Then there is Dabo
Dabo Swinney is the head coach of Clemson University. Swinney is known for his religious faith and short-tempered. He did not disappoint. In an eight minute interview described as a diatribe, Swinney went in on Kaepernick.
Here’s an excerpt from The Post and Courier Newspaper dated September 13. ‘On Kaepernick, Swinney said “I think everybody has the right to express himself in that regard. But I don’t think it’s good to be a distraction to your team. I don’t think it’s good to use the team as a platform. I totally disagree with that. Not his protest. But I just think there’s a right way to do things. I don’t think two wrongs make a right. Never have, never will. I think it just creates more divisiveness, more division.”’ He even spoke of Dr. Martin Luther King Jr. Swinney said, “I think the answer to our problems is exactly what they were for Martin Luther King when he changed the world. Love, peace, education, tolerance of others, Jesus.”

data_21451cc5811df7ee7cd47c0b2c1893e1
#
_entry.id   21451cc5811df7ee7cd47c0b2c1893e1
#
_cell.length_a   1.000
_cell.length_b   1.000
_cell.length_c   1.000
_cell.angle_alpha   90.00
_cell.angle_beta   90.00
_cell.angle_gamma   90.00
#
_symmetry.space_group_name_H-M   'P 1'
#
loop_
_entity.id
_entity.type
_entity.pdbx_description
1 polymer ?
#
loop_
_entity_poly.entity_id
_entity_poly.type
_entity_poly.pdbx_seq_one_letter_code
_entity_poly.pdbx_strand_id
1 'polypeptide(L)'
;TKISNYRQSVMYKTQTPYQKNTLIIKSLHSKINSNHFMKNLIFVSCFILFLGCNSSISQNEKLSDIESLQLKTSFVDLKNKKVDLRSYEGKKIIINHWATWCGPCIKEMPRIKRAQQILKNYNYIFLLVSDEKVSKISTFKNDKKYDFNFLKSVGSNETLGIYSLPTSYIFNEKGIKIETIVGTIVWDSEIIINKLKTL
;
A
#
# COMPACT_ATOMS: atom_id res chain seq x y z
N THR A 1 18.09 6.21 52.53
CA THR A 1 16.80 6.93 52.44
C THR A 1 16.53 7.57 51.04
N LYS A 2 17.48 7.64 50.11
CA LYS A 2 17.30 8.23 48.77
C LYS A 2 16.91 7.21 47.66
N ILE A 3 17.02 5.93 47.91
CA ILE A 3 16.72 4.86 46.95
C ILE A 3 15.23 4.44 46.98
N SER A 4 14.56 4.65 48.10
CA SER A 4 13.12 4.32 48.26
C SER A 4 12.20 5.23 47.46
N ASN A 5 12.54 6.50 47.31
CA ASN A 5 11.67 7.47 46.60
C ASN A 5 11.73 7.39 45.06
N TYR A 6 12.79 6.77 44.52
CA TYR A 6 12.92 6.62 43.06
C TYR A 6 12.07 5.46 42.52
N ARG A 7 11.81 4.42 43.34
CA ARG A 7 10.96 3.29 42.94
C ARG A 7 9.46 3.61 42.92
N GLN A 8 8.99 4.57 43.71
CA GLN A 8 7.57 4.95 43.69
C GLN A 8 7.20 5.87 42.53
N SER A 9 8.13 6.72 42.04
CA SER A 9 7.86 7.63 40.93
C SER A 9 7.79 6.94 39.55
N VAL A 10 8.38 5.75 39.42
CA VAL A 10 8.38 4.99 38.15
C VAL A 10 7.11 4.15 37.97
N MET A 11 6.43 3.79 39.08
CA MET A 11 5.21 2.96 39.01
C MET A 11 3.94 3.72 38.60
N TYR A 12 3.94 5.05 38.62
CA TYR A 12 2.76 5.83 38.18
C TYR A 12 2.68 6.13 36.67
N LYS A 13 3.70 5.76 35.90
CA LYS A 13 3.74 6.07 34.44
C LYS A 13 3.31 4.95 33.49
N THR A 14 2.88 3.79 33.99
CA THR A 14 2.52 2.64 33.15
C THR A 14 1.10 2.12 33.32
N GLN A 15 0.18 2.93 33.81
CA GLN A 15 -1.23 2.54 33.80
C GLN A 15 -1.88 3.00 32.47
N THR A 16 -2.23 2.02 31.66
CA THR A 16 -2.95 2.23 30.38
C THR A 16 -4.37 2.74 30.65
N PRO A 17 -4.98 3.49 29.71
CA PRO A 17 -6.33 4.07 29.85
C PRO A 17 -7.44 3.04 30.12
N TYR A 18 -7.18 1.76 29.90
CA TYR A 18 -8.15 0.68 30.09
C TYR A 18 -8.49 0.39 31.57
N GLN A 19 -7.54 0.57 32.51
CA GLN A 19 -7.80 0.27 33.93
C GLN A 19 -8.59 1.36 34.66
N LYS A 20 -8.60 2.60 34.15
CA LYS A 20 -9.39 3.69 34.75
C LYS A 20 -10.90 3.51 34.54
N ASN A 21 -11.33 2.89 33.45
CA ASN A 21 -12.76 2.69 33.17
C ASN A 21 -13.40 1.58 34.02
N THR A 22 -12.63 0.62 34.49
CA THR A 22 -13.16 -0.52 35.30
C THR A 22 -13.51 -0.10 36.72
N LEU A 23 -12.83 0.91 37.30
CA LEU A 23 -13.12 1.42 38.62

Swinney had a moment of lunacy there. ESPN personality and radio host, Bomani Jones wondered aloud if Swinney “speaks to his black players.” Fellow radio host Dan Lebatard was also questioning Dabo’s motives.
How about Tony La Russa?
Tony La Russa is a highly successful major league baseball manager. His teams were implicated in steroid and performance enhancement previously. This didn’t manage to stop La Russa from being holier than thou on this most controversial topic. Now the Chief Baseball Officer of the Arizona Diamondbacks, La Russa waded into these waters when asked about Adam Jones. In interviews with both ESPN and Sports Illustrated, La Russa’s takes were waxing warm to say the least.
In his interview with Sports Illustrated La Russa went all the way in. “I think that’s disrespectful, and I really question the sincerity of somebody like Kaepernick… I never heard him talk about anything but himself. Now all of a sudden he’s struggling for attention and he makes this big pitch. I don’t buy it. And even if he was sincere, there are other ways to show your concern. Disrespecting our flag is not the way to do it.”